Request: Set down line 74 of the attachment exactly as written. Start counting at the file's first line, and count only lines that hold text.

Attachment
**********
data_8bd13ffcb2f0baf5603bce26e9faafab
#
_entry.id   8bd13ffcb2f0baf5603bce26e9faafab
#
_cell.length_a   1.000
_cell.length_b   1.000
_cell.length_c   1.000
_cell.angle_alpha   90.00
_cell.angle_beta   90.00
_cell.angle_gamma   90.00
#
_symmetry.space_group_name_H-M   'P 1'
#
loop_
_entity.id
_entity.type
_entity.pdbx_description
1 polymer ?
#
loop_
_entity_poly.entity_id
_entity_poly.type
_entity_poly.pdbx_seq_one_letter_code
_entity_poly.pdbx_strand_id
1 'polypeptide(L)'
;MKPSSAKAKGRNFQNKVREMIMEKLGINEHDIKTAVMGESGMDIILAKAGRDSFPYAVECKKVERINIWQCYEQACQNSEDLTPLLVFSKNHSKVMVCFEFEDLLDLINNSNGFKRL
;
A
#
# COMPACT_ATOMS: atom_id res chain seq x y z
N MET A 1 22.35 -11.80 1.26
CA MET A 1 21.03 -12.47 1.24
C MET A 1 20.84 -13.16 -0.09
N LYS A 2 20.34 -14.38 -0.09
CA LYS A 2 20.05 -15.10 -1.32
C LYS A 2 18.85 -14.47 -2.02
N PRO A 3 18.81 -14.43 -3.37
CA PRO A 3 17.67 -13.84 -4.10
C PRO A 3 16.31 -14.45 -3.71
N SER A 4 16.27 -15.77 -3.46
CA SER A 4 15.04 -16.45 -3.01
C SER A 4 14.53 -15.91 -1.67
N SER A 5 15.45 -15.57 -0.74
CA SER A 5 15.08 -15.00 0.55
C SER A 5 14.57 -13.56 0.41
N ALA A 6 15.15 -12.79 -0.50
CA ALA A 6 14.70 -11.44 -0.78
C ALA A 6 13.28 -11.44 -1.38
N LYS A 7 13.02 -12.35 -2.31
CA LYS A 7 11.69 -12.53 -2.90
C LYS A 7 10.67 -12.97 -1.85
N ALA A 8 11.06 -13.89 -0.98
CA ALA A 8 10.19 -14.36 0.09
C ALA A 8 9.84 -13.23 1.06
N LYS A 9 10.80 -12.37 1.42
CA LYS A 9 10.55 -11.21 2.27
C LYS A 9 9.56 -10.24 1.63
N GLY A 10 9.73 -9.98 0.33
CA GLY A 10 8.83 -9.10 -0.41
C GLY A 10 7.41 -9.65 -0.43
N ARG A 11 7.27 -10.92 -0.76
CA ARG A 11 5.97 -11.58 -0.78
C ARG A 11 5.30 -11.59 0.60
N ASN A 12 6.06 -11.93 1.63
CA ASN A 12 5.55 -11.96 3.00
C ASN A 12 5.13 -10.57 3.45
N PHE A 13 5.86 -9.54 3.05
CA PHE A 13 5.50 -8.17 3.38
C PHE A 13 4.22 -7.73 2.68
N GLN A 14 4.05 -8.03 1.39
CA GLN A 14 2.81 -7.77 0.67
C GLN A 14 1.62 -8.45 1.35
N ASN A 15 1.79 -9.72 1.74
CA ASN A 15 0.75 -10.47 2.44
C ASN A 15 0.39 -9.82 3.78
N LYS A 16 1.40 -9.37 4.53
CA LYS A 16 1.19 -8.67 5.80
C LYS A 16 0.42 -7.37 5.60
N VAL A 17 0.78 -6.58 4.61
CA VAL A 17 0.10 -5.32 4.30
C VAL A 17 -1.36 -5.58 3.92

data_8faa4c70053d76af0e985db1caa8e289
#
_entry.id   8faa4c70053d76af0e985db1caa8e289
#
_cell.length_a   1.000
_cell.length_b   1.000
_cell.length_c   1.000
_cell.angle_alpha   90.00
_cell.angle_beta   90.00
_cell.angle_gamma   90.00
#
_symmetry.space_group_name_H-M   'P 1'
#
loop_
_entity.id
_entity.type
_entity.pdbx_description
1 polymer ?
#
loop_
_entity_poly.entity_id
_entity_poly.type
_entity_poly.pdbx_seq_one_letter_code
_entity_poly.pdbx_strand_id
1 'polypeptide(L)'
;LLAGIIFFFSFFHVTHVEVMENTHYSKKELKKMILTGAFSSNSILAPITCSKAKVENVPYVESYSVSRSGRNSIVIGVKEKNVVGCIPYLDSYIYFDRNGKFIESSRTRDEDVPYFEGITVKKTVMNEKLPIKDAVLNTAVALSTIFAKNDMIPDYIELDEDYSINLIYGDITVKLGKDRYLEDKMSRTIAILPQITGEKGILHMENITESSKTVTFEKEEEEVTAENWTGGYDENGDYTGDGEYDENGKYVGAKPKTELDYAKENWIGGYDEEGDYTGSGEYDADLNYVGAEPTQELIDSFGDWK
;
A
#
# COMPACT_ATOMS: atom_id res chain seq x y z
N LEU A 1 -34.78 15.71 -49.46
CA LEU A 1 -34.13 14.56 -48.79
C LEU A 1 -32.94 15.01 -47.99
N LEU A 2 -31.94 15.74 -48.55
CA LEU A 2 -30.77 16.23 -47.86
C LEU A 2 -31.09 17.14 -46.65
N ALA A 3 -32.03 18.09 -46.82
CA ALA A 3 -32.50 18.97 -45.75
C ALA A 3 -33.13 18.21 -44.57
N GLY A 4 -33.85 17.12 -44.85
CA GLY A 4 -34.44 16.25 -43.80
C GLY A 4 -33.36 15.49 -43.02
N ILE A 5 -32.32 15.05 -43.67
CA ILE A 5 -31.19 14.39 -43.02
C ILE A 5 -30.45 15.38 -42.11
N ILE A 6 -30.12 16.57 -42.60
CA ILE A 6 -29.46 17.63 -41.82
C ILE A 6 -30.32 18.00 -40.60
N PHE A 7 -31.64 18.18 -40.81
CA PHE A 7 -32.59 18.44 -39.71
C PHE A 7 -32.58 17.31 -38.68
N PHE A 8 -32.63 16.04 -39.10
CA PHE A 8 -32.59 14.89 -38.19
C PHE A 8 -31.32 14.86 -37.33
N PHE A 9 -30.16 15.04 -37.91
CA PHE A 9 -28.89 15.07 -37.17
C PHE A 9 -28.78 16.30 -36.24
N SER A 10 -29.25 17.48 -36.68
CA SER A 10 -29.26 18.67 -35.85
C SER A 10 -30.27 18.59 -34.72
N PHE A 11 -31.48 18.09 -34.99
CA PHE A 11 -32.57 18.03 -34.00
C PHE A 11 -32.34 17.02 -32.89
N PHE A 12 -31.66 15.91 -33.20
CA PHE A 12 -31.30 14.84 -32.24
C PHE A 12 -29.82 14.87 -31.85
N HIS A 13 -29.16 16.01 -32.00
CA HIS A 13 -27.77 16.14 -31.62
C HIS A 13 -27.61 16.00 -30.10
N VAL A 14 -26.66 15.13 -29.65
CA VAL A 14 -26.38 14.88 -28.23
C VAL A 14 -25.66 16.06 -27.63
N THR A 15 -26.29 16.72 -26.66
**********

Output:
CA ASN A 15 0.75 -10.47 2.44